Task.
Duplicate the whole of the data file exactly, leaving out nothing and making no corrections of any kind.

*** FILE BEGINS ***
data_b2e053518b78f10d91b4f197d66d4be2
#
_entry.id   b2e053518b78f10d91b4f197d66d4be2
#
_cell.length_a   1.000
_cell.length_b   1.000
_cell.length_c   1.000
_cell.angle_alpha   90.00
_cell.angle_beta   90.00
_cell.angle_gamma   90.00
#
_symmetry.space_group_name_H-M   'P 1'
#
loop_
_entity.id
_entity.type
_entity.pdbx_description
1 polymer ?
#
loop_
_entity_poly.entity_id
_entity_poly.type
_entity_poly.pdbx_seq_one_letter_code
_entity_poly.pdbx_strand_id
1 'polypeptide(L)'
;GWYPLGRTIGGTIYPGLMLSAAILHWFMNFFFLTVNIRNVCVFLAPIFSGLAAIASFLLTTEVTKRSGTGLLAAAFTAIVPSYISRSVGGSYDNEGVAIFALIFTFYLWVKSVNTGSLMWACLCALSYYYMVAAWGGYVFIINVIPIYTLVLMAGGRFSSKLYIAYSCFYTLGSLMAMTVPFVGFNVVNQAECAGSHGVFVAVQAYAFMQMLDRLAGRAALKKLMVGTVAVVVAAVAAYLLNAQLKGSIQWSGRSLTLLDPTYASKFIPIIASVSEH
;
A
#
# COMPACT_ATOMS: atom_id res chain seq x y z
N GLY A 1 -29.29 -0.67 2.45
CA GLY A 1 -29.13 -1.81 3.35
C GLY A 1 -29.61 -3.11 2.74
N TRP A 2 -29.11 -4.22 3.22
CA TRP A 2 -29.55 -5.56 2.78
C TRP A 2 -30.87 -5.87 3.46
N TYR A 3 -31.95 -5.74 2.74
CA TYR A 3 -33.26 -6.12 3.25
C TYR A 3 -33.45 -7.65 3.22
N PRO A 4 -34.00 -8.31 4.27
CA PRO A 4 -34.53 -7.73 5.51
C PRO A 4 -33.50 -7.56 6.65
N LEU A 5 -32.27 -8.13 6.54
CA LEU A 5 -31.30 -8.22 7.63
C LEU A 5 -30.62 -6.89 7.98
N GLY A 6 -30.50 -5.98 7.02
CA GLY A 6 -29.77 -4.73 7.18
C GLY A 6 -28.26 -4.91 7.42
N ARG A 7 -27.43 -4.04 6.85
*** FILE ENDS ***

data_b2e053518b78f10d91b4f197d66d4be2
#
_entry.id   b2e053518b78f10d91b4f197d66d4be2
#
_cell.length_a   1.000
_cell.length_b   1.000
_cell.length_c   1.000
_cell.angle_alpha   90.00
_cell.angle_beta   90.00
_cell.angle_gamma   90.00
#
_symmetry.space_group_name_H-M   'P 1'
#
loop_
_entity.id
_entity.type
_entity.pdbx_description
1 polymer ?
#
loop_
_entity_poly.entity_id
_entity_poly.type
_entity_poly.pdbx_seq_one_letter_code
_entity_poly.pdbx_strand_id
1 'polypeptide(L)'
;GWYPLGRTIGGTIYPGLMLSAAILHWFMNFFFLTVNIRNVCVFLAPIFSGLAAIASFLLTTEVTKRSGTGLLAAAFTAIVPSYISRSVGGSYDNEGVAIFALIFTFYLWVKSVNTGSLMWACLCALSYYYMVAAWGGYVFIINVIPIYTLVLMAGGRFSSKLYIAYSCFYTLGSLMAMTVPFVGFNVVNQAECAGSHGVFVAVQAYAFMQMLDRLAGRAALKKLMVGTVAVVVAAVAAYLLNAQLKGSIQWSGRSLTLLDPTYASKFIPIIASVSEH
;
A
#
# COMPACT_ATOMS: atom_id res chain seq x y z
N GLY A 1 -29.29 -0.67 2.45
CA GLY A 1 -29.13 -1.81 3.35
C GLY A 1 -29.61 -3.11 2.74
N TRP A 2 -29.11 -4.22 3.22
CA TRP A 2 -29.55 -5.56 2.78
C TRP A 2 -30.87 -5.87 3.46
N TYR A 3 -31.95 -5.74 2.74
CA TYR A 3 -33.26 -6.12 3.25
C TYR A 3 -33.45 -7.65 3.22
N PRO A 4 -34.00 -8.31 4.27
CA PRO A 4 -34.53 -7.73 5.51
C PRO A 4 -33.50 -7.56 6.65
N LEU A 5 -32.27 -8.13 6.54
CA LEU A 5 -31.30 -8.22 7.63
C LEU A 5 -30.62 -6.89 7.98
N GLY A 6 -30.50 -5.98 7.02
CA GLY A 6 -29.77 -4.73 7.18
C GLY A 6 -28.26 -4.91 7.42
N ARG A 7 -27.43 -4.04 6.85